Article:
So man-made fibre based textile products can be promoted to improve exports

  • Regain dominant status in Global textile trade: In recent years, countries like Bangladesh and Vietnam have gained a sizeable share in the man-made fibre segment of the global textile trade and made Indian textile products uncompetitive in the global market

Potential benefits of the scheme:

  • It will lead to fresh investment of more than Rs.19,000 crore and a cumulative turnover of over Rs.3 lakh crore
  • It will create additional employment opportunities of more than 7.5 lakh jobs in this sector.
  • As the textiles industry predominantly employs women, the scheme will empower women and increase their participation in formal economy.


Mega Investment Textiles Parks (MITRA) scheme:

The Government, in Budget 2021-22, has proposed a scheme of Mega Investment Textiles Parks (MITRA) to enable the textile industry to become globally competitive, attract large investments, boost employment generation and exports


  • To create world-class infrastructure with plug and play facilities to enable create global champions in exports
  • 7 textile parks will established over 3 years

2.  Falling consumption demand in the economy

UPSC Syllabus: Prelims and Mains GS paper III: Indian GDP trends
Sub Theme: consumption patterns | UPSC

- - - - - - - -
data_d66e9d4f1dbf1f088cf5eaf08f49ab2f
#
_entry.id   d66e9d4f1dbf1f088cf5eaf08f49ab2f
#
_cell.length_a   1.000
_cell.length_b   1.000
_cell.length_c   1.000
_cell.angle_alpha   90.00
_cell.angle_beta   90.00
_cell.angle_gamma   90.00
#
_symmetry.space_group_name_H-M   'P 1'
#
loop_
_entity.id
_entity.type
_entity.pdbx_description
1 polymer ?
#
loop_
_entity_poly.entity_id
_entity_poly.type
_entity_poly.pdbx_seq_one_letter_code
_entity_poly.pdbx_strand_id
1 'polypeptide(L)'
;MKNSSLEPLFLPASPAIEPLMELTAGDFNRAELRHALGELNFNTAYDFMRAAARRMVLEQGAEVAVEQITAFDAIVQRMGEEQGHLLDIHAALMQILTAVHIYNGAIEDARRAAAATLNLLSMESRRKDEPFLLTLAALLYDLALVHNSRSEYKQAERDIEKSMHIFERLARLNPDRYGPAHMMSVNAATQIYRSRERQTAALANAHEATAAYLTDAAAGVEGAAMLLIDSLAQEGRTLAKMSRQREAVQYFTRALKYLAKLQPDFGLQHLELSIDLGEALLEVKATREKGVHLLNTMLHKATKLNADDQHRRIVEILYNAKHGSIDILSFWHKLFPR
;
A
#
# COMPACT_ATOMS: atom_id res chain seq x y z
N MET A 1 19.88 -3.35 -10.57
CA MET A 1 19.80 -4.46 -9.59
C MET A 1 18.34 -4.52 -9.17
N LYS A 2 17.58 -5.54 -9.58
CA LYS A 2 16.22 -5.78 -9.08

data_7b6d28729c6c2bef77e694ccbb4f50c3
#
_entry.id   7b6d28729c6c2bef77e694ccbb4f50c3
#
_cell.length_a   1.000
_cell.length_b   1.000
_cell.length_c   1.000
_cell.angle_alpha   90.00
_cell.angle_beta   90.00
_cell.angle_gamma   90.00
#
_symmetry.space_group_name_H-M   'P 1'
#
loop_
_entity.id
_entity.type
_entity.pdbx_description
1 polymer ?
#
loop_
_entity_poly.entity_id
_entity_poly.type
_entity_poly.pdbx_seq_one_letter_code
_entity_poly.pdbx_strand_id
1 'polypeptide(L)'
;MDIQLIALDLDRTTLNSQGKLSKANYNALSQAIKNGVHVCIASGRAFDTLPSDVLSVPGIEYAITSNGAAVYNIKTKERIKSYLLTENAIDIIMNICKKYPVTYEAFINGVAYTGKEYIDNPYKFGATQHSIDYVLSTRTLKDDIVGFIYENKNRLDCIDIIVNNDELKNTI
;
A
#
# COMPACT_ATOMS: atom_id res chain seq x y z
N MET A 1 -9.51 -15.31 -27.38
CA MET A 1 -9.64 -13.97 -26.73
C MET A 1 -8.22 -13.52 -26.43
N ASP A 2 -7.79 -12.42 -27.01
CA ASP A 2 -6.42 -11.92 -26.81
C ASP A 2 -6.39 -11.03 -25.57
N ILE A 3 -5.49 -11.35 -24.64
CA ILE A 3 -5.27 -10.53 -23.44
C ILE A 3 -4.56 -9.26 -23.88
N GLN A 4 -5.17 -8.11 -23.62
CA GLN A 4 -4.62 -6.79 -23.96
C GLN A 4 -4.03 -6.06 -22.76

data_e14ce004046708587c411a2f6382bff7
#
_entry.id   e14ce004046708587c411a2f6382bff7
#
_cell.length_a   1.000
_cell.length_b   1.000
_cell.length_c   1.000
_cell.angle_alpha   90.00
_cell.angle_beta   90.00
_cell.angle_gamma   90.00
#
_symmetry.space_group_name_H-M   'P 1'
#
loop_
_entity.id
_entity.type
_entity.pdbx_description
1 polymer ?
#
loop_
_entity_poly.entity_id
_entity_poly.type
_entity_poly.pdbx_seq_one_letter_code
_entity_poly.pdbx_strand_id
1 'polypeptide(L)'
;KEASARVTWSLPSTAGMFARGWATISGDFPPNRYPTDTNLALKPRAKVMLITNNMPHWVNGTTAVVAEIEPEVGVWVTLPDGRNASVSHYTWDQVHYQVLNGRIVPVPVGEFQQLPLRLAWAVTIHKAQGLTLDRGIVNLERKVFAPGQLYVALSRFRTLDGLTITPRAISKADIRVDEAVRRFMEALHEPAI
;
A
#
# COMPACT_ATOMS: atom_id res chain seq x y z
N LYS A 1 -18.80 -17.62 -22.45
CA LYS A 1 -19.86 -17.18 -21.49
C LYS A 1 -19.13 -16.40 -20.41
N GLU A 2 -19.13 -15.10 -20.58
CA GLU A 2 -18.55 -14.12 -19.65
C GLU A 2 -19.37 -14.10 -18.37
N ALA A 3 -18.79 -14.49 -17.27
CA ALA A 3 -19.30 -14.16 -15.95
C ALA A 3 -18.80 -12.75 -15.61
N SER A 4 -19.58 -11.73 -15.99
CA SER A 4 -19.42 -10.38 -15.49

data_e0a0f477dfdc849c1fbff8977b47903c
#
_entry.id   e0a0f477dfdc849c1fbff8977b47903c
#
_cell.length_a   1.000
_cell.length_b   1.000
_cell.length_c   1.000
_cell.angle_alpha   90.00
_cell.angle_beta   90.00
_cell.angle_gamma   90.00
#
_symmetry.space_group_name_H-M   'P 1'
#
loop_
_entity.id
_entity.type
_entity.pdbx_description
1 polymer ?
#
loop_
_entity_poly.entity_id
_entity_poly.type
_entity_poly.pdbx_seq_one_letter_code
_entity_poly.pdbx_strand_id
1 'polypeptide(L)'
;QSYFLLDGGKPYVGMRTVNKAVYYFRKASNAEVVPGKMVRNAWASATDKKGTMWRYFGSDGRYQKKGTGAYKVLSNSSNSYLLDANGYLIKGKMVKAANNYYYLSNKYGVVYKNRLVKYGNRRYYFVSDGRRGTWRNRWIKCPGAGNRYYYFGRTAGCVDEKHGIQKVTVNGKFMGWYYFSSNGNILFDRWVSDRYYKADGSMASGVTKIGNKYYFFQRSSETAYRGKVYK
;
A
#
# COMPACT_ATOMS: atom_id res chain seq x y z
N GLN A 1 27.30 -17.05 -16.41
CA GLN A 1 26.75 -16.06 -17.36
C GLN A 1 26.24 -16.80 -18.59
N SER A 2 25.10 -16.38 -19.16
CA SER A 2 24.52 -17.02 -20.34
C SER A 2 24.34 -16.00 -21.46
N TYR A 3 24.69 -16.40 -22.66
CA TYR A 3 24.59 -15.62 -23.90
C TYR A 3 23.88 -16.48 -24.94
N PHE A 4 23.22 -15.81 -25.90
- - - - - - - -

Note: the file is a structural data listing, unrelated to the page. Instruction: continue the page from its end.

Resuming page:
Weaking Consumer demand

In recent times there has been fundamental policy debate about the nature of the economic slowdown in India. Correctly diagnosing the root cause for India’s slow growth rate in the recent past is critical to finding the right policy solutions. So, It is worthwhile to analyse the key drivers of the Economic growth to find out the root cause of economic slowdown

Expenditure Method of GDP= C+I+G+ (X-M)

C= private consumption expenditure measured by PFCE (private final Consumption expenditure)

I= Investment made by the Business measured by GFCF (gross fixed capital formation)

G= Govt spending measured by GFCE (Govt final consumer expenditure)

X-M= Net exports (exports-Imports)


  • Private Final Consumption Expenditure:


  • Private final consumption expenditure (PFCE) includes final consumption expenditure of (a) households and (b) non-profit institutions serving households (NPISH) like temples
  • In India, the PFCE accounts for around 55% of total GDP in a year and is the biggest driver of economic growth.


  • Gross fixed capital formation:


  • Gross fixed capital formation (GFCF) refers to the aggregate of gross additions to fixed assets like construction, machinery and equipment etc and increase in stocks of inventories. This is also referred to as Change in stocks.